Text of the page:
Despite a raging rainstorm, several dozen people gathered Wednesday night at Canaan Baptist Church on Pulaski Avenue to publicly oppose the proposed demolition of the nearby Wissahickon (or Kelly) Playground.
The meeting was also an unsuccessful attempt to tell the Philadelphia Housing Authority of their concerns. They will have that chance next week, though.
While PHA did not attend the second such community meeting to which it was invited, officials informed the Northwest Neighbors of Germantown via letter that they welcome the neighborhood to attend the agency’s Dec. 15 public meeting at Mt. Moriah Baptist Church.
The PHA, which owns the Queen Lane Apartments complex and adjacent playground, plans to demolish both in order to build 55 low-income apartments along the perimeter of the square. While neighbors say they support demolishing the half-century-old high rise that attracted crime, drugs and violence, they do not abide by eliminating the playground.
The $1 deal a major issue
Of particular interest to them is the fact that a city ordinance, which was sponsored by outgoing City Councilwoman Donna Reed Miller, transferred the $176,000 land on which the playground sits to PHA for $1. Attendees were not zeroed in on a solution.
Some, like former Eighth District City Council candidate Greg Paulmier, wanted to lobby politicians to fix it. Paulmier has been fighting the playground demolition since September by gathering petition signatures against the project. He said he wanted to reach out to federal officials and incoming City Councilwoman Cindy Bass.
“If a councilperson can convey the land, they can take it back too,” he said of Bass, who attended the last public meeting.
When contacted for comment about the land transfer, PHA spokeswoman Nichole Tillman said it is “common practice for city agencies” when dealing with other departments. Tillman also noted that PHA will invest nearly $24 million by the end of the Queen Lane project.
Could the project disturb a burial ground?
According to the Preservation Alliance for Greater Philadelphia, the high-rise was built in 1955 on the site of Potter’s Field. The Alliance’s website states, “In 1755, a lot on Queen Lane was purchased for ‘all strangers, Negroes, and Mulattoes as die in any part of Germantown forever.'”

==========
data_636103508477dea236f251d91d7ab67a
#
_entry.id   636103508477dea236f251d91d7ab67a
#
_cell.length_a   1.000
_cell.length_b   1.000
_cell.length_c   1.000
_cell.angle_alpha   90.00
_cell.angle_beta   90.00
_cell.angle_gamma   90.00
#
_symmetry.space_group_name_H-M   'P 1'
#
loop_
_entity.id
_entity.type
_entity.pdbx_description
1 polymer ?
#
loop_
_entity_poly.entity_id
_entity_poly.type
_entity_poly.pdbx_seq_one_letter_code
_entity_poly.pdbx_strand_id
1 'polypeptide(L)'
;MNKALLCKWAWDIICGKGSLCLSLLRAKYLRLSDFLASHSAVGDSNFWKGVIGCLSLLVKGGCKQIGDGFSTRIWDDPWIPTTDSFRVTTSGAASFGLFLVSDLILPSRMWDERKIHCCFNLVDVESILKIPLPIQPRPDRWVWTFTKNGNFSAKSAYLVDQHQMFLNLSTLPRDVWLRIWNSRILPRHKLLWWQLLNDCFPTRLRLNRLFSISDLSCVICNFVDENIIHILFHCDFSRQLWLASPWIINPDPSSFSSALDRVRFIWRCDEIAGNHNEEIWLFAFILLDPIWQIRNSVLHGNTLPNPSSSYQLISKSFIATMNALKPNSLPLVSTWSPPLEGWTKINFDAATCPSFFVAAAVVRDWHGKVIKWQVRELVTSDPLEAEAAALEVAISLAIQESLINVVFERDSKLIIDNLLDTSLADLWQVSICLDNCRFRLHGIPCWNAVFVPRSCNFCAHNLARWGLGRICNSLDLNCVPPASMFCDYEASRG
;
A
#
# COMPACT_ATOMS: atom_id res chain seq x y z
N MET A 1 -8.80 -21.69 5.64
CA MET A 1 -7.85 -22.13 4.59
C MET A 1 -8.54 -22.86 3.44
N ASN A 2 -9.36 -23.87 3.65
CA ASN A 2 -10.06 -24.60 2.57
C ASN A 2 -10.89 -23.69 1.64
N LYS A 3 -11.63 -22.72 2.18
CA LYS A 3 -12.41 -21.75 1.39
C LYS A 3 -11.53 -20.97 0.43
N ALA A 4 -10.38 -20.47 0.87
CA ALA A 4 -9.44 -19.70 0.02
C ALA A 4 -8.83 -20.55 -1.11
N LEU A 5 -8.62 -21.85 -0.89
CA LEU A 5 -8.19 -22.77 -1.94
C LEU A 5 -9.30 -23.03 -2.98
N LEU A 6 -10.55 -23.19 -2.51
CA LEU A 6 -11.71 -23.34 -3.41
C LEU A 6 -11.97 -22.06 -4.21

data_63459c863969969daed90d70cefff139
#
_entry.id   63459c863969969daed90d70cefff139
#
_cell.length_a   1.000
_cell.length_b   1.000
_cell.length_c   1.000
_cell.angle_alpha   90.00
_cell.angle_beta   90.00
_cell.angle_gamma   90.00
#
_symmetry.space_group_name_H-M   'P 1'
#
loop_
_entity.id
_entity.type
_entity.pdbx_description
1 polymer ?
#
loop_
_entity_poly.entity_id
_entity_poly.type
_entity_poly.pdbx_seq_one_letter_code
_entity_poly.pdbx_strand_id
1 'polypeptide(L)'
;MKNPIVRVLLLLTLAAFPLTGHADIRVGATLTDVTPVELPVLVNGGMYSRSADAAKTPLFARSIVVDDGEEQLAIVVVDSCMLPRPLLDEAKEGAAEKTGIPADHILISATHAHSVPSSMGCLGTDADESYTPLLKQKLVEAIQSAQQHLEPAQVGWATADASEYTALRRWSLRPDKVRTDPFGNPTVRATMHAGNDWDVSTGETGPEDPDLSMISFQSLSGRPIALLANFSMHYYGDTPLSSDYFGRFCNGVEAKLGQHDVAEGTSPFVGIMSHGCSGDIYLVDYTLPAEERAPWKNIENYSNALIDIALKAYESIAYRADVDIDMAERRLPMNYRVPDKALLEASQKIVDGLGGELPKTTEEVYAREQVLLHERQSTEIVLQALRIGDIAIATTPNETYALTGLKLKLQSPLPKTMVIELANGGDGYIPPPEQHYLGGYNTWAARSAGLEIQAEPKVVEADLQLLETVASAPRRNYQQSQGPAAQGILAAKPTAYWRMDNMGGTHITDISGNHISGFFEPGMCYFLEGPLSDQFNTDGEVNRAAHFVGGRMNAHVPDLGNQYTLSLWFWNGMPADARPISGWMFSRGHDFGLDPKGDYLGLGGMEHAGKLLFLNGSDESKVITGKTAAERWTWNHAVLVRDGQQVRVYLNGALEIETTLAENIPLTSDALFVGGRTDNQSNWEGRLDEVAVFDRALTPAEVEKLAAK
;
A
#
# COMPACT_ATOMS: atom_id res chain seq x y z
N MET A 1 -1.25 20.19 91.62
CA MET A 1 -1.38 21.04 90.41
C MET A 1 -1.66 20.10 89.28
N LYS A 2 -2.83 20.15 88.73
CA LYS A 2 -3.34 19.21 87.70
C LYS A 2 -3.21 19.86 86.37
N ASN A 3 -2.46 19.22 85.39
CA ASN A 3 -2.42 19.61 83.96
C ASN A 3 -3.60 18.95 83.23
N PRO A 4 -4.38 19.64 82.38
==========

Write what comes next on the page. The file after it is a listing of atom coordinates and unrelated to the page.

Those opposed to demolition said Wednesday that they could conceivably use the historic site as grounds to stop the project.
“It just gave me goosebumps to think [the cemetery is] existing and we’re not honoring that,” said Catherine Adams, who brought her daughter Ursula to both meetings.
Alex Darlett, a Germantown Historical Society and urban archeologist, said it is “very likely” that the built-upon Potter’s Field still contains buried remains.
“If they build beyond the high-rise footprint, they might have some trouble,” he said.
For PHA’s part, Tillman said the issue has been deal with before and that they “respect Potter’s Field’s historic significance. We will follow all regulations regarding preserving this area.”
Home-ownership issue lingers
In response to calls at last week’s meeting to steer the project away from rental properties, PHA said it attempted to apply for homeownership-program funding but were denied.
In fact, the agency said it is still seeking the Low Income Housing Tax Credit for four-percent tax credits for a nearly $20 million project. Residents said they were told PHA would submit its application to the Philadelphia Housing Finance Agency by Dec 1. As of Dec. 6 , PHFA spokesman Elliott Scott said no application had arrived.
Winona Street resident Rosetta Williams called bluff.
“They can build low-income homes for people to own,” said Williams whose mother bought a new home with a fixed mortgage from PHA four decades ago.
Thomas Morgan, the Democratic committeeman for the 12th Ward 11th division, is also skeptical. He questioned the financial benefit of renting property to what he called “lifelong” PHA tenants.
“PHA don’t want to come to meetings they can’t control,” he said. A longtime athletic coach, Morgan now goes to Nicetown his teams can play on grass fields as opposed to the Wissahickon Playground. “We were playing sports on concrete. They painted a football field on concrete and then painted a track around it. It’s insulting.”
For her part, state Rep. Rosita Youngblood said PHA had not contacted her office about the demolition, which contradicts a letter sent to Northwest Neighbors stating that Youngblood knew about the project since last year. She said Thursday she was “blindsided” entirely.
Northwest Neighbors is seeking grant money or corporate sponsorship to help match money they plan to raise in an effort to save the playground, but PHA is unwilling to change plans. Tillman said the land is needed to house 55 rental units with a central green space, play area and community room that will be open to everyone.
They will hold a meeting at Mt. Moriah on Jan. 5 to allow residents to weigh in on the courtyard design. However, critics are already critical.
“A play area can be a 4-foot by 4-foot space in the backyard of a random building,” Williams said. “There’s no reason to tear down the one we have unless you are going to make something smaller.”
The group formed a “steering committee” to help gather more petition signatures – there were only 50 as of Wednesday night – before next week’s meeting.